Wednesday, December 31, 2003

As the year grinds screaming to a halt, I'd like to take the opportunity to do the time honored tradition of making my end of the year best of list. I didn't buy enough new music to make a proper best of 2003 list, so I've made eligible any album I picked up this past year, regardless of when it was released. I wasn't able to narrow it down to a top ten, yet couldn't think of enough albums to make a top fifteen, so I present to you:

14 Best Albums I Heard for the First Time in 2003
(in no particular order)
* denotes an album actually released in 2003

INTERPOL Turn on the Bright Lights
I really have nothing new to say about them, considering I wrote about it yesterday. This was the number one pick on some best of 2002 lists last year, and while I wouldn't go that far, it's really good.

BLUR Out of Time*
I also wrote about this one earlier this month. Quite simply, Blur is a band which continues to impress me and I like the direction this album suggests they're headed.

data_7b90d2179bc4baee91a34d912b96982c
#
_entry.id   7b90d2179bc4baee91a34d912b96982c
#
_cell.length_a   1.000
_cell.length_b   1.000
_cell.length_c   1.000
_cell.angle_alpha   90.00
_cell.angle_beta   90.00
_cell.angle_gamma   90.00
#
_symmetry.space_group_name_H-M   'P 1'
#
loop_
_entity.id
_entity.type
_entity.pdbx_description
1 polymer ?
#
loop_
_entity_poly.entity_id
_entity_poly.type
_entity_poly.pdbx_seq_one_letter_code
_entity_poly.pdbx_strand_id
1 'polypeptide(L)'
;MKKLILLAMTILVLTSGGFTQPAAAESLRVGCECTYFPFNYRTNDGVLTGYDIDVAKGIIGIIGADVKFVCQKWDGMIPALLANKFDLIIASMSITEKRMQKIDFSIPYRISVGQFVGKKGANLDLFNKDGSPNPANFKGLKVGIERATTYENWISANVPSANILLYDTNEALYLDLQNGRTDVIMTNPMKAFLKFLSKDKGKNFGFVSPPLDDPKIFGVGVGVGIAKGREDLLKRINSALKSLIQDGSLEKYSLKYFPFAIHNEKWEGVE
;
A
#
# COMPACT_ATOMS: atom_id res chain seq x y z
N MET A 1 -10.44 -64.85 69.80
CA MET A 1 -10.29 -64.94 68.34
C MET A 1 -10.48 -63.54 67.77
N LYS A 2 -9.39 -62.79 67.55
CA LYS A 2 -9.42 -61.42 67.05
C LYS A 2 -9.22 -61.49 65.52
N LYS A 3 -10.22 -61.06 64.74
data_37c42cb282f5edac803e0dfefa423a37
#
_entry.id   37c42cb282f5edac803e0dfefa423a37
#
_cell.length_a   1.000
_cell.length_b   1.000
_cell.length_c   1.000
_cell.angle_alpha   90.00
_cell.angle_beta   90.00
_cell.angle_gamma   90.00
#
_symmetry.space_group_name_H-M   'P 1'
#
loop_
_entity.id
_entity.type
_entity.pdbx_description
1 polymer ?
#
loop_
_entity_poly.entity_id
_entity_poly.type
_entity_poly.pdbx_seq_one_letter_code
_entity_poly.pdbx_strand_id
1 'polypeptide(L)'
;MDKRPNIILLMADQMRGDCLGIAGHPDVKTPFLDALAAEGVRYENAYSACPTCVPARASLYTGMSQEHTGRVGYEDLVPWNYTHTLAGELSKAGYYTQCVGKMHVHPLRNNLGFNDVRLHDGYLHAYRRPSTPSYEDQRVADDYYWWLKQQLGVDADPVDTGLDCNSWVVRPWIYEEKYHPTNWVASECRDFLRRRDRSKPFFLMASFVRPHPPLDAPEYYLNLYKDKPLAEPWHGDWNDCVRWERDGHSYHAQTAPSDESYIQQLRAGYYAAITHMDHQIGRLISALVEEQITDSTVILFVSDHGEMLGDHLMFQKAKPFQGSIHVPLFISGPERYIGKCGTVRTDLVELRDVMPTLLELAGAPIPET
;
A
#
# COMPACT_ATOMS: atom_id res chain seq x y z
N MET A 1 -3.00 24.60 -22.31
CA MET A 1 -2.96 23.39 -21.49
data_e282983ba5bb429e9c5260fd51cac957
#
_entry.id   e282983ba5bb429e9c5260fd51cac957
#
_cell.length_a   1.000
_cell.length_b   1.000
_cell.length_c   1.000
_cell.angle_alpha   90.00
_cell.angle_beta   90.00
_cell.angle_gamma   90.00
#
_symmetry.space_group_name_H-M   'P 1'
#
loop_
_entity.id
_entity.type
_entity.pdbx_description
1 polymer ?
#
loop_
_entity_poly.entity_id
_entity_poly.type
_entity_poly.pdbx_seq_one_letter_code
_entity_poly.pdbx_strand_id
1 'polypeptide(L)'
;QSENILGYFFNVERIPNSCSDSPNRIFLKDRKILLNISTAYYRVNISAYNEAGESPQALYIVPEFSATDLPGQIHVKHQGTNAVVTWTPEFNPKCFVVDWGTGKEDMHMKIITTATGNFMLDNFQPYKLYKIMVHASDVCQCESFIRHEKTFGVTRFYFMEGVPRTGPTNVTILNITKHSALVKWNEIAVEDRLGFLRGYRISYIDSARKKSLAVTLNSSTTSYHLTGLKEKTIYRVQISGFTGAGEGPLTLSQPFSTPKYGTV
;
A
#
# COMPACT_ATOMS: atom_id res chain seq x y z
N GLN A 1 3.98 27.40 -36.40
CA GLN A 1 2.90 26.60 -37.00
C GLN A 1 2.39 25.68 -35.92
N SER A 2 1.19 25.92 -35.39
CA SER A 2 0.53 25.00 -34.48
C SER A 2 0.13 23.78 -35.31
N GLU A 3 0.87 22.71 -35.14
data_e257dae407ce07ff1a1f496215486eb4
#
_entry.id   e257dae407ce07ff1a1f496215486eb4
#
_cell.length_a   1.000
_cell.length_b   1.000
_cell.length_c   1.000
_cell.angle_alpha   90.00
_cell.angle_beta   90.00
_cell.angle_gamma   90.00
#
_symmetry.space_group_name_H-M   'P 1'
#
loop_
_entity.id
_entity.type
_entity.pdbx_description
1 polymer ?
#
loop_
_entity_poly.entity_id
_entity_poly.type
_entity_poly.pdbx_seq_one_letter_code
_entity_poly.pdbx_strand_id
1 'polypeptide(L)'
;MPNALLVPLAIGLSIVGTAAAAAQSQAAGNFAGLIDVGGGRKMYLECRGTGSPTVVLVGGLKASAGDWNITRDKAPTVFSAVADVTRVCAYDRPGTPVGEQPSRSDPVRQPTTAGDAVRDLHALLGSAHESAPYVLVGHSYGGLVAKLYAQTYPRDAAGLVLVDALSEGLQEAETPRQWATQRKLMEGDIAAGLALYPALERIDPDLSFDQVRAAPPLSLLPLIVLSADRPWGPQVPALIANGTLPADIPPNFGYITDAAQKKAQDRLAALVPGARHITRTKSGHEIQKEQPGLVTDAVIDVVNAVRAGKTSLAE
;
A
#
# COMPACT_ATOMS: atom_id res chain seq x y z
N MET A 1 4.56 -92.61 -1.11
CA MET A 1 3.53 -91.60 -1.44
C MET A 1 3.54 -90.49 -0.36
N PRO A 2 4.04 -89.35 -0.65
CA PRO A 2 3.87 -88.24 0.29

BELLE & SEBASTIAN Dear Catastrophe Waitress*
Although I happened to like their much-derided Fold Your Hands..., this album is much better. Tweepop fans may recoil in horror, but I'd argue this is their finest album ever.

I got this album even before 2002 had a chance to turn cold and I still listen to it regularly. David Bazan is one of my favorite discoveries in recent times.

BRIGHT EYES Lifted or the Story is in the Soil, Keep Your Ear to the Ground
That Conor is one talented boy. This album shows why.

THE POLYPHONIC SPREE The Beginning Stages Of...*
My girlfriend thinks they sound like singing elves, but I think it's the most uplifting music I heard all year.